Bartram's mien changed. He leaned in closer to me and started speaking more softly, almost conspiratorially, looking at me with eyes that suddenly had a laser focus.

"The truth is, I had begun to feel worried for Gardner's safety recently. There were, well, hints that those two students wished him to come to harm."

"Hints?" I asked. "What hints?"

"Well, it seemed like they were observing him far too closely. I saw them watching him in our parking garage. It seemed to me they were observing what time he usually left the office, where he parked, and what his usual routine was for going and coming. Even more strange, I saw them doing the same type of creepy observation in our reading room. They were watching him as he was innocently reading a book. I thought I saw them taking notes - imagine that, taking notes about how someone reads a book. Again, I saw them observing him far too closely one day at lunch, looking at what he ate and how he ate."

"That is a little weird," I had to agree. But does that really point to them planning a murder?"

Bartram's voice got even softer as he continued. "It's not just that. I overheard them once, talking about murder. Mislavsky was doing most of the talking. I heard him say 'kiling him that way will lead to the whole building burning down and depriving the world of a great book.' I remember those exact words. Depriving the world of a book - it must refer to his dissertation getting refused for publication so most of the world wouldn't get a chance to read it."

I nodded. I could see what he meant. "On the other hand," I pointed out, "the building didn't burn down. It sounds like Mislavsky was talking about torching his office, and causing the whole building to burn down. Whatever killed Gardner hasn't burned down the building." I didn't want to reveal anything about the investigation or my theories, so I was coy as I continued. "Maybe he got hit on the head, causing a dark contusion on his lips, or maybe there was some disease he had that caused problems with blood flow, or..."

"Or?" Bartram interjected. "Well isn't it obvious that it was poison? Gardner must have eaten or drunk some nasty concoction that left that dark residue on his lips. You must have checked his tongue and found the same dark discoloration? I mean, that's what I assume," he added quickly. "Those students had been observing him while he ate lunch. Maybe they found a way to access the lunch he bought today and poison it. He ate or drank something that had some terrible chemical in it."

"Could be." I continued my strategic coyness. "Professor Bartram, you said that Mislavsky and Edelman lived together nearby. Do you know their address? I would love to pay them a visit."

He gave us the address and we left him, with hasty offers of thanks and condolences. I turned to my partner after we had walked out. "Let's see what these students have to say." We started the walk to the students' apartment, and got a call from the beat cop on the case. They had looked at Gardner's tongue and seen some of the same black discoloration that was visible on his lips, especially near the front of the tongue. The coroner was not done with the autopsy but the initial evidence indicated that we were dealing with poison, just as Bartram had said with such certainty.

 

"So what's your impression so far?" my partner asked earnestly.

"Bartram's an odd duck for sure." I thought about the case against him. "There are some suspicious things about him. He seemed very sure about the poison diagnosis and the black tongue, which we hadn't seen yet. When a bystander knows more than you do, you have to raise your eyebrows a little. His spurned manuscript gives him plenty of motive for revenge, and his nearby office gives him decent opportunity. And anyway, he was trying to give us evidence about other people who were supposedly guilty, which is exactly what a guilty person does."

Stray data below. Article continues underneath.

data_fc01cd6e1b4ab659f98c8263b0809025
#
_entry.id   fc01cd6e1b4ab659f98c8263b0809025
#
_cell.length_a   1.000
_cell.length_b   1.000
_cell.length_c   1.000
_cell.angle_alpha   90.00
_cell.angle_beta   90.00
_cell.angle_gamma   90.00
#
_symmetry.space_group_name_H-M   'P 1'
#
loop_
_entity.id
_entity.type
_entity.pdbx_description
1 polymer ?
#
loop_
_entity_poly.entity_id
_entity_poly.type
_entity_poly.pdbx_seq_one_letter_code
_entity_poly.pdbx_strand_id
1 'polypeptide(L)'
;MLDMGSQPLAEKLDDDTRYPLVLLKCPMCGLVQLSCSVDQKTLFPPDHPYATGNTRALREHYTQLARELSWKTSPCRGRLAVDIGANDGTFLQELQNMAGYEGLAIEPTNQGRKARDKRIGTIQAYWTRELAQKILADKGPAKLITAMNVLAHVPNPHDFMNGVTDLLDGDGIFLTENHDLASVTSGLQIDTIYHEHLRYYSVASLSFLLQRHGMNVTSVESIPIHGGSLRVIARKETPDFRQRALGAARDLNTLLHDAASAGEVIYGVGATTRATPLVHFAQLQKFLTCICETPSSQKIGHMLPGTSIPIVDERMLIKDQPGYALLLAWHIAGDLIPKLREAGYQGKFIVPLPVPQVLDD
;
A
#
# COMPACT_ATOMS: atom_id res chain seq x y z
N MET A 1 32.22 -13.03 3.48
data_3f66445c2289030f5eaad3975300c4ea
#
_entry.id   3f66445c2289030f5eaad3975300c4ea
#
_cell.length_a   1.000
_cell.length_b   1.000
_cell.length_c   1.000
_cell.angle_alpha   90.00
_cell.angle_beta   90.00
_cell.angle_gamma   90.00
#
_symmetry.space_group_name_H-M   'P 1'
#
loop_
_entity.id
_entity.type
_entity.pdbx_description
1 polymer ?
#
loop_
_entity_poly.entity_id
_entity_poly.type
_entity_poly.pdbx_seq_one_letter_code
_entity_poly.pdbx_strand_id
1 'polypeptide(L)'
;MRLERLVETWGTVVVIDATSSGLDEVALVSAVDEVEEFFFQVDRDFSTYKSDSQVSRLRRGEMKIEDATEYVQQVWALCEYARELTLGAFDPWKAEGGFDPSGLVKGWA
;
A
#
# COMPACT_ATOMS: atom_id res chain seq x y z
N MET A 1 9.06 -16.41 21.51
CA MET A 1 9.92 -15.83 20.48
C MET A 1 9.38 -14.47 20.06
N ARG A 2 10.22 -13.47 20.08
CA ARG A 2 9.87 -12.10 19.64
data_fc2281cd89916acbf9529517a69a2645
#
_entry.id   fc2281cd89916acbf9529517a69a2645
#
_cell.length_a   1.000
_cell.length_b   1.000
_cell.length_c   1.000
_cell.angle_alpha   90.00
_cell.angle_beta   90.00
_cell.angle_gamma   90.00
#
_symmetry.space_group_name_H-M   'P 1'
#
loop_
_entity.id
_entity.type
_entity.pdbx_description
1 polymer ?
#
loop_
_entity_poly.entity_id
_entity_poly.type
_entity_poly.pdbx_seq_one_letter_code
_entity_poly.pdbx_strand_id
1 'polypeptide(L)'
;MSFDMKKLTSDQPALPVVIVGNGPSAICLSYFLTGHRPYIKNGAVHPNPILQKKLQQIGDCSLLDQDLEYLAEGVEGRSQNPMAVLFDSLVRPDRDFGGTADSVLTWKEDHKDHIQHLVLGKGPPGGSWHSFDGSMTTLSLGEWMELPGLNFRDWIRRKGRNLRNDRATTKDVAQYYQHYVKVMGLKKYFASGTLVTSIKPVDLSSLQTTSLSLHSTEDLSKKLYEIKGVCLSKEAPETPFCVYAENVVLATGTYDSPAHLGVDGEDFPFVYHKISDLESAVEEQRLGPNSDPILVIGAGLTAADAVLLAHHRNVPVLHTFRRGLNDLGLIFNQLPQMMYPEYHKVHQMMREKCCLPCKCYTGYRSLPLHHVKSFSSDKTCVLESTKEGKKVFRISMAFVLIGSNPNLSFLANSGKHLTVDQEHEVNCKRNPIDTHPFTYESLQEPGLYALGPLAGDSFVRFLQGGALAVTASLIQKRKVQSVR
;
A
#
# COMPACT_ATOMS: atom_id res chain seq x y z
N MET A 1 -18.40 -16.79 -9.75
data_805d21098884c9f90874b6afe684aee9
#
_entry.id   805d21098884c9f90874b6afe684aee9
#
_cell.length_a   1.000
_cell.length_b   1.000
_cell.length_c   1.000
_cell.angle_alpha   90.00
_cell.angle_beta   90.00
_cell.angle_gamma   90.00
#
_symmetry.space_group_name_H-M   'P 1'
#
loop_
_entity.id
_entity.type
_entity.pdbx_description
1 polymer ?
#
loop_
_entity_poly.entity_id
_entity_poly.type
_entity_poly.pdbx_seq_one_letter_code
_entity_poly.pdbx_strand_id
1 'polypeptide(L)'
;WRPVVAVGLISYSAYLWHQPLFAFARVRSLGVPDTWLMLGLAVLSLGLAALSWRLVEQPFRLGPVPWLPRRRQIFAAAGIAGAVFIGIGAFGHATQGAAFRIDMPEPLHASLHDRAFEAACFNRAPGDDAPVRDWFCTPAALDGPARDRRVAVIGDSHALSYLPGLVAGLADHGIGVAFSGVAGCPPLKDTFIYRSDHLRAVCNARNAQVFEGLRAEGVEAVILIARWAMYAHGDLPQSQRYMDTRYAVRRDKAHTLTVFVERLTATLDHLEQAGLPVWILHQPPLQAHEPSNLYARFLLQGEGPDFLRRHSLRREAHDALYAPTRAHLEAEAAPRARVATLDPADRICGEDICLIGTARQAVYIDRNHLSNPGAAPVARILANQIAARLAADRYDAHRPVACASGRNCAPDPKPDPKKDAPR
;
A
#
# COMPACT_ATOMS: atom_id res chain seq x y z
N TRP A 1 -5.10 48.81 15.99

"It's also exactly what an innocent person does." My partner didn't miss a beat.

"You're right about that," I acknowledged. The inversion problem of detective work was just as hard as the inversion problem of mathematics. Multiple inputs could lead to the same output, so recovering an input given an output can be a fool's errand. A man who is seen tossing a bloody bag the size of a human body into the dumpster in the middle of the night could easily be a murderer, or could just as easily by working hard to make his beef packaging startup profitable. The stories we conjure in our imaginations to explain things are rarely sufficient for the complexity of the universe, and truth has more danger than fiction.

"Of course I'm not ready to finger Bartram yet," I explained. "That's why we're going to talk to these students."

It was very considerate of Mislavsky and Edelman to live together and therefore expedite our investigation process. Their apartment was in a dingy brick building with an overly ambitious sign in front labelling it "The Westover," as if it were a gentleman's country estate or ever needed to be referred to as anything other than "that eyesore over there."

They were on the fourth floor. Their elevator had one of those accordion-style doors that I didn't know anyone had built since the 1920's and it rattled as if it hadn't been serviced since then. Writing dissertations about medieval history apparently wasn't getting its due recognition from the free market.

They stood together at the door to open it for us. They were expecting us to some degree, since they had heard on the social media/text messaging grapevine that something had happened to Gardner.

Their apartment was about what you might expect from a couple of bachelor graduate students. There were few decorations, many books, old furniture, and not many signs of visitors. I noticed that their kitchen was pretty well stocked.

We sat alone with Edelman first, in their shared bedroom. He was tall and lanky, shifty-eyed and solemn. I thought about the inversion function again. Shifty eyes, I reminded myself, could be caused by guilt, or they could be caused simply by garden-variety social dysfunction. Something about Edelman seemed to fit the stereotypical idea of a social outcast-turned-murderer, but then again the universe had a way of playing against stereotypes.